It’s time to show sagacity and large-heartedness in Jammu & Kashmir. Our unwarranted aggression in worthless dialogue may shoo away those who look for a future in India
In an astute political move, Prime Minister Narendra Modi and Union Home Minister Amit Shah have taken steps to resolve the Kashmir problem, which has been simmering for the past 70 years. The scrapping of Article 370 is a decisive move taken by a bold political leadership, focussed on finding a solution to a never-ending crisis. Whether the insertion of Article 370 was justified in the first place or not has been a matter of major debate for the past 70 years but its scrapping should receive approbation of one and all.
The “special status”, which Article 370 accorded to the erstwhile State of Jammu & Kashmir, rather left it languishing and held it to ransom. As the young Member of Parliament from Ladakh Jamyang Tsering Namgyal pointed out, “by a few political families.” For seven decades, the State was in limbo for being a left-over of the Partition. While Junagadh and Hyderabad, the two other contentious princely States which did not easily integrate with India after independence, are today an undisputed part of Indian sovereignty, we, on the other hand, allowed the wound in Jammu & Kashmir to fester for seven decades.
The move by the present leadership has ended 70 years of intellectual debate on the subject and has taken decisive action, which should or rather will yield positive results. Article 370 was a temporary provision from the very beginning but was made to settle into a deceptive permanent status to suit an entire range of political schemas, none of which particularly pertained to the welfare of the common people, forget about the entire State, even of the Valley.
Namgyal hit the nail on its head when during a speech in Parliament he said, “Members of two families are still intoxicated and think that Kashmir is their father’s property.” The two families, which he referred to are the Muftis and the Abdullahs, whose members have been Chief Ministers of the State of Jammu & Kashmir. In addition to the two, there are other families in Kashmir, aligned to either of the two families, who have dominated politics in the Valley.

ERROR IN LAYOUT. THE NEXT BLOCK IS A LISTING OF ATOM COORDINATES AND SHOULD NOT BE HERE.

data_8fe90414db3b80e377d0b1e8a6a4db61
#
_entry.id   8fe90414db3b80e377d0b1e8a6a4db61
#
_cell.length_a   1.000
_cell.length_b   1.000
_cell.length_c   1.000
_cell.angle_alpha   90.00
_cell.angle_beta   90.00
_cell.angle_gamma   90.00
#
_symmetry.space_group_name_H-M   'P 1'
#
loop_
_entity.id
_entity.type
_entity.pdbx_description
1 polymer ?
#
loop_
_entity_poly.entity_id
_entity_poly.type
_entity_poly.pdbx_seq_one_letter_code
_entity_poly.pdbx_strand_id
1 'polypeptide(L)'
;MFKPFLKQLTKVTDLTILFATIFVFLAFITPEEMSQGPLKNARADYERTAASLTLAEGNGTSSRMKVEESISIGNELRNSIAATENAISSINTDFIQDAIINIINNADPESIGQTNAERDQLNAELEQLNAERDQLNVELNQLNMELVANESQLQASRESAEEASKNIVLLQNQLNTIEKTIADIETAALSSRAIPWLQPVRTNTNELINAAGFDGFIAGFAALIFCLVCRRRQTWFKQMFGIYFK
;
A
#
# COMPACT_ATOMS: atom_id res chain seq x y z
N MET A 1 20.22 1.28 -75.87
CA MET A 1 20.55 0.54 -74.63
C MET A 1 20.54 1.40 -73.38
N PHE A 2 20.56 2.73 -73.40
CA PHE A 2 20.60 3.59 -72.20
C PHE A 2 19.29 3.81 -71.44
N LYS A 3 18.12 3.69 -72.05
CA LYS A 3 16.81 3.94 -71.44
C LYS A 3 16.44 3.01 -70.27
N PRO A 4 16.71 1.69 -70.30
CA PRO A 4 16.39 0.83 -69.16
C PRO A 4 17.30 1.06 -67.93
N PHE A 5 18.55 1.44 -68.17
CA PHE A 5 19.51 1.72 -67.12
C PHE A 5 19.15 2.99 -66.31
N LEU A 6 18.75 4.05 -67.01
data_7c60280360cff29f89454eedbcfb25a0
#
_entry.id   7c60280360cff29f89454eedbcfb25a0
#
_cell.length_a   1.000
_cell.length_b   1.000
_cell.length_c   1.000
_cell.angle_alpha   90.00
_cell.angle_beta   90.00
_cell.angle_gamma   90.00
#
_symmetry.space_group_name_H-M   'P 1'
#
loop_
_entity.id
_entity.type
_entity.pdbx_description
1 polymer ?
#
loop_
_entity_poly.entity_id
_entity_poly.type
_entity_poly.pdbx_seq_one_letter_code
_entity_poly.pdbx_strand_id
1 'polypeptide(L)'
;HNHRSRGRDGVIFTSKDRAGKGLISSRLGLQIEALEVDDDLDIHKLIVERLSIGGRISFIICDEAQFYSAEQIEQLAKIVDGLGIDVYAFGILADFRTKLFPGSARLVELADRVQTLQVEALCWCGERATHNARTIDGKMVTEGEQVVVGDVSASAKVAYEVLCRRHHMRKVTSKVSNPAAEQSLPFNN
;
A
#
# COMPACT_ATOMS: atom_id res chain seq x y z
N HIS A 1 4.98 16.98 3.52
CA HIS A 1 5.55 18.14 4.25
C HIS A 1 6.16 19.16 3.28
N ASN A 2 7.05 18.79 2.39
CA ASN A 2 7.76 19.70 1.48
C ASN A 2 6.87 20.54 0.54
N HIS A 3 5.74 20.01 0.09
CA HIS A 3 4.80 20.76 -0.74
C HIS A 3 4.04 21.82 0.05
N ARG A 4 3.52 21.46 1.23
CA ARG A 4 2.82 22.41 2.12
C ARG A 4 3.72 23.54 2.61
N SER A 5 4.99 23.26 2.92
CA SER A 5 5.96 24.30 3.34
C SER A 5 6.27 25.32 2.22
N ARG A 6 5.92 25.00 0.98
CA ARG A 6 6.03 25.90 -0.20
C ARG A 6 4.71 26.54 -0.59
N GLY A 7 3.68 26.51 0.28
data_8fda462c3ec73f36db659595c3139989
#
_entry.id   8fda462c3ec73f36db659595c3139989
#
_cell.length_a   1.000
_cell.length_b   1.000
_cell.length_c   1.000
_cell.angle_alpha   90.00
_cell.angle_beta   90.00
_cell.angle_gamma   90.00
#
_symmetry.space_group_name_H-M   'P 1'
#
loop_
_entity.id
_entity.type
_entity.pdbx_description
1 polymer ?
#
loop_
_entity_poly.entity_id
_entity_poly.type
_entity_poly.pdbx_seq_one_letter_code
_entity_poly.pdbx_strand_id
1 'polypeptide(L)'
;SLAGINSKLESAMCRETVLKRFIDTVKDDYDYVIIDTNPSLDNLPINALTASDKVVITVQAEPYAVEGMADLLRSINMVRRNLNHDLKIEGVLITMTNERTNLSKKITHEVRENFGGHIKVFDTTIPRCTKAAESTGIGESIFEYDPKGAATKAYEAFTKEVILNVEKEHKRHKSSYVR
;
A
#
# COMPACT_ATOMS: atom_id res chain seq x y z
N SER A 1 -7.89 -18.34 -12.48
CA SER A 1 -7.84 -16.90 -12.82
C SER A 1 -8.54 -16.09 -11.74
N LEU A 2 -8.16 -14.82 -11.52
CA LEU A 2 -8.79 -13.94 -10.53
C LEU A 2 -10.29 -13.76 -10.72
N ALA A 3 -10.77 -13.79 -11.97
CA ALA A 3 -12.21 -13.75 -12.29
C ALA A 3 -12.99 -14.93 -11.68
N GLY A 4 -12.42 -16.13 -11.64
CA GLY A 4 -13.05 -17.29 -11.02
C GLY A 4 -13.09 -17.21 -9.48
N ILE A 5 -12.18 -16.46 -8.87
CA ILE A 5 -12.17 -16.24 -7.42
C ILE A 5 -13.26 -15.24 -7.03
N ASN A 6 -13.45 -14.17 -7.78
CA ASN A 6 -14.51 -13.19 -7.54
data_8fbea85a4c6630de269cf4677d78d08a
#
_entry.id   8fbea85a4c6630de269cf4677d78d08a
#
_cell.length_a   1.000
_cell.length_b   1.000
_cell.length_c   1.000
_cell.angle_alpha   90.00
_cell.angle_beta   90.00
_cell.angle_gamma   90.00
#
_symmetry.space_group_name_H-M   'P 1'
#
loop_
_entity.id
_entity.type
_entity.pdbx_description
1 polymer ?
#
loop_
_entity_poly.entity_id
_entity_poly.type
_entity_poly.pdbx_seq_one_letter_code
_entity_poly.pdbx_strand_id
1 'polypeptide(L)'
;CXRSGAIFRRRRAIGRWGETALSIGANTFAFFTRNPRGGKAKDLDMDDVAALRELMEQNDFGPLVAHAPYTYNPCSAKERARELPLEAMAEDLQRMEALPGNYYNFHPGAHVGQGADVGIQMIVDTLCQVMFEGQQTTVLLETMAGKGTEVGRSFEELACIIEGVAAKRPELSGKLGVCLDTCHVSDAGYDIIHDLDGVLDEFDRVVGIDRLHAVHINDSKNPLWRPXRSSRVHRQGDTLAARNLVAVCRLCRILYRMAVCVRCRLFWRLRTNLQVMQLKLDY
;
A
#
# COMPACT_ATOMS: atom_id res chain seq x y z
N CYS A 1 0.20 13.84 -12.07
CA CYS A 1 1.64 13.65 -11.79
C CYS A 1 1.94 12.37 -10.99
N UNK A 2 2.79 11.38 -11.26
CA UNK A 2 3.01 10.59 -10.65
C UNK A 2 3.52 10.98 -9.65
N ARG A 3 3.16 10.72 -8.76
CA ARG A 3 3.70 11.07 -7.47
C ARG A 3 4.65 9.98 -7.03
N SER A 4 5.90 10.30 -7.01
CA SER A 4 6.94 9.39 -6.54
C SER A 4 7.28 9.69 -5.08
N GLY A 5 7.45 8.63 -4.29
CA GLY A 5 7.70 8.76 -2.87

Namgyal’s speech came in for appreciation by Prime Minister Narendra Modi. In a tweet, he said, “My young friend, Jamyang Tsering Namgyal, who is an MP from Ladakh, delivered an outstanding speech in the Lok Sabha while discussing key Bills on Jammu & Kashmir. He coherently presents the aspirations of our sisters and brothers from Ladakh. It is a must hear!”
The concentration of power and subsequently, wealth, became the primary motives driving governance and administration that influenced the entire State. As Namgyal pointed out in his speech, “Everyone has been talking about equality, saying that if Article 370 is removed, equality will cease to exist. I want to ask why is it that in the past, when funds were allocated for the development of entire Jammu & Kashmir, the amount earmarked for Ladakh was transferred to Kashmir? Is this your equality?”
What Namgyal did not mention in so many words was that these funds ostensibly spent on the development of the Valley finally ended up filling the coffers of a few. Kashmiri awam (common people) today largely lives in a state of penury as they have not been allowed to be part of the Indian mainstream and the growth story.
The Berlin Wall artificially divided East and West Germany. It separated people belonging to one culture. But Kashmir is home to an Indic culture. Article 370 stood like a wall between the integration of the people of the Valley with the rest of the country, both of which have roots in Indic culture. Kashmir is home to the Martand temple, Amarnath shrine and Lalded’s poetry.
The wall has now been brought down with the passage of the Constitutional amendment Bills in Parliament. It’s time to rejuvenate and integrate Kashmir socially and culturally with the Indian mainstream. The onus is on us to prove that this historical move is right and convince the Kashmiris that we’re with them.
A few word warriors in their enthusiasm are saying that they are planning to buy plots in Kashmir. They should realise that by saying so, they are undoing and trivialising the fine political move made by our leaders Prime Minister Modi and Shah. Let’s not indulge in any ludicrous act, which can demoralise the Kashmiri commoner and inhibit his/her integration with the Indian mainstream.
It’s time to show sagacity and large-heartedness. Our unwarranted aggression in worthless dialogue may shoo away those who look for a future in India. Let’s not give an opportunity to India’s rivals to fish in the troubled waters.
(The writer is Chairman, Vivekananda Institute of Professional Studies, GGSIP University, New Delhi and former Chairman, Syama Prasad Mukherjee College and Keshava Mahavidyalaya of Delhi University)